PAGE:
Aketi 9:33 AM  
This comment has been removed by the author.
mathgent 9:33 AM  

We visited Paris for a week three years ago and were predictably charmed. I don't remember learning about PONTNEUF. Happy to read the Wikipedia article about it just now.

Z 9:41 AM  

“so in my wheelhouse it might as well have been the axle.” @TomAZ pretty much summed it up. @oddsock - Yeah, sure, but never let metaphoric accuracy interfere with a good line or next you’ll find yourself obsessing over the grammar in a blog post.

All the tourist spots that will fit symmetrically doesn’t seem like much of a theme to me. Just a mad dash through PARIS, FRANCE like one of those “See Europe in Two Weeks” packages where you see everything and nothing all at once. I wish I had done it online just to see if I could have set a NYTX record for myself. Oh well.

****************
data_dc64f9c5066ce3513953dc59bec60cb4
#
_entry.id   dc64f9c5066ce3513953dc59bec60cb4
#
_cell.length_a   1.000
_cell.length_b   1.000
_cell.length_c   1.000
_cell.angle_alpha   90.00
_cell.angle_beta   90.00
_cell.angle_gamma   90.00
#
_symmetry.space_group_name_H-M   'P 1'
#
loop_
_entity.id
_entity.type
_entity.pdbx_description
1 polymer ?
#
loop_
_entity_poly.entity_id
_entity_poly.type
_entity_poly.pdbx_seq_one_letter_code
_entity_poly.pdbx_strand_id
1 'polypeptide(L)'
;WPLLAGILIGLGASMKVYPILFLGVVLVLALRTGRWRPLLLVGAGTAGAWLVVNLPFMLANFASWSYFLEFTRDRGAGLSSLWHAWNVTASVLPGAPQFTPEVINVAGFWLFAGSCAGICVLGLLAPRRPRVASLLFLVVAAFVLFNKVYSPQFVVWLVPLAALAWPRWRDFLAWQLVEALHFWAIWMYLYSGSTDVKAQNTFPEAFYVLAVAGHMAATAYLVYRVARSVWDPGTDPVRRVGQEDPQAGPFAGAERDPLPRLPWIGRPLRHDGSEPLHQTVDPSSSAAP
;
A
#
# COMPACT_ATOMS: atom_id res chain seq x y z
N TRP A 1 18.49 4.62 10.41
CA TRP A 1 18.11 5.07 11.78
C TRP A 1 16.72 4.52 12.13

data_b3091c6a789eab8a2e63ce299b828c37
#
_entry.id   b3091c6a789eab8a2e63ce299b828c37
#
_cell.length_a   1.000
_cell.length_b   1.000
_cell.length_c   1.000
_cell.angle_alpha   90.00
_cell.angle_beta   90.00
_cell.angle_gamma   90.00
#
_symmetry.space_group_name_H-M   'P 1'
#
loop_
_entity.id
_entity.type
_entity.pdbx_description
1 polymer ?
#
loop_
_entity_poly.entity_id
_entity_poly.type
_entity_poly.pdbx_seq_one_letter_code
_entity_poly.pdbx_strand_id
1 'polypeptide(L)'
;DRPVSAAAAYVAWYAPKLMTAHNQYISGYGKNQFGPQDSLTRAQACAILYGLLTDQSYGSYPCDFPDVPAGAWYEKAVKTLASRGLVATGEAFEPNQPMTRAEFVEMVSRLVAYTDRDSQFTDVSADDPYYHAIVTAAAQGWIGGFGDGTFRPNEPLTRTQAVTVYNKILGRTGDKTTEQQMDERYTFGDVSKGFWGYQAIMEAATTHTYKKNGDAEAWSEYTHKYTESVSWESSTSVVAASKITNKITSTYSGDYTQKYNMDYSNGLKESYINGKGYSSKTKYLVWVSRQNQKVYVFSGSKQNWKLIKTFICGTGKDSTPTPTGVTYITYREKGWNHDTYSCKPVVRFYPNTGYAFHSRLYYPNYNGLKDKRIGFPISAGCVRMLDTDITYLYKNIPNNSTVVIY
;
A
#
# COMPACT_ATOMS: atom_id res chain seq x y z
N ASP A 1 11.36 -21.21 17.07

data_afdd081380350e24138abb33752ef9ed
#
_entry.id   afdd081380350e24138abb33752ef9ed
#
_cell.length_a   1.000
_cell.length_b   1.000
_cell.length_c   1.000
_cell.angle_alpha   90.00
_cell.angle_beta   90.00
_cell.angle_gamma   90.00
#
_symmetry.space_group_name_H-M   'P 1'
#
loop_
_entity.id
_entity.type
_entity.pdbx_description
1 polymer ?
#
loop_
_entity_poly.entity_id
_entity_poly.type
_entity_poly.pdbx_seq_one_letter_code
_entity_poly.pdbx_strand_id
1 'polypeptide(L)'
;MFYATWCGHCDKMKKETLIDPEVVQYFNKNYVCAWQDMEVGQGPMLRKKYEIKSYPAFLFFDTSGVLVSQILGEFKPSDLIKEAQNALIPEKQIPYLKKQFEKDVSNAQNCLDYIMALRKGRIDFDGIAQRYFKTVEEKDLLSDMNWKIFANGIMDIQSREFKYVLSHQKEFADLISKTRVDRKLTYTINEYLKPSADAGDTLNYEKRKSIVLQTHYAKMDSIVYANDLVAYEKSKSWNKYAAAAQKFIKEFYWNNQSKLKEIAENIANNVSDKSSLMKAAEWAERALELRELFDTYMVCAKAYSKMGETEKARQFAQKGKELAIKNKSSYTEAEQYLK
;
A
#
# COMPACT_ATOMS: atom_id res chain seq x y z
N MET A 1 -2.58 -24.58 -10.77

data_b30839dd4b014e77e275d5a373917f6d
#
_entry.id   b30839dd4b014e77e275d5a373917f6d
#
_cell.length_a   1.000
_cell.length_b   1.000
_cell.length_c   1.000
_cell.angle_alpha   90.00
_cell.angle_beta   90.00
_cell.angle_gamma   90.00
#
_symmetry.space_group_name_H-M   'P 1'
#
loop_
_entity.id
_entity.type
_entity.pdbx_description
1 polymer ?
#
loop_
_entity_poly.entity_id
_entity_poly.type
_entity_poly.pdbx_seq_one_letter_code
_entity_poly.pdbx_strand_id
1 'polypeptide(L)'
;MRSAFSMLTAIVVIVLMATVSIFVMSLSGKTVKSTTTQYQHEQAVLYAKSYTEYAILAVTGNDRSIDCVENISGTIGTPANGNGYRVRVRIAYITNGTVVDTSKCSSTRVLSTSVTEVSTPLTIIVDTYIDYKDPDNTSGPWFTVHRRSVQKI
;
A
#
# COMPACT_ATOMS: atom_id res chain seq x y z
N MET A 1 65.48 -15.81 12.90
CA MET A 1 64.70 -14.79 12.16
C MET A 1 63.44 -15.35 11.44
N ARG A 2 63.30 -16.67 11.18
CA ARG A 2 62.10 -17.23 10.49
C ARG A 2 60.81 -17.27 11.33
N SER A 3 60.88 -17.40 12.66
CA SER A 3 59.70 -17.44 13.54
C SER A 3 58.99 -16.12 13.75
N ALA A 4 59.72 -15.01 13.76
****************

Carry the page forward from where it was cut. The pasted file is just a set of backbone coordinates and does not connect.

According to Wikipedia FES is Morocco’s second largest city with 1.1 million people while Rabat is Morocco’s second largest city “with an urban population of approximately 580,000 (2014) and a metropolitan population of over 1.2 million.” This comes up in the US with discussions of places like “Detroit.” The city itself has fewer than 700,000 people but the metro area has more than 4,000,000. So, is “Detroit” the City or is the “City” the metro area. Apparently the FES clue went with the city proper notion (or to be more accurate, lifted the clue from Wikipedia which used the “city proper” for FES but not Rabat).

GILL I. 9:48 AM  

A croissant you will remember the rest of your life. Le Grenier a Pain on rue Monge, I believe. Then head on over to La Fromagerie and buy a Reblochon that will make you cry when you finish it - you want it to last forever. Then if you want to piss someone off, get some Epoisses and leave it opened on you metro ride.
A PARIS Monday. Even an OMAN and a FES. Haven't been to OMAN but now I want to. FE[Z] is fun to shop in. Great Hashish and rugs.
A puzzle that brings on memories - and on Easy Monday - is alway a treat.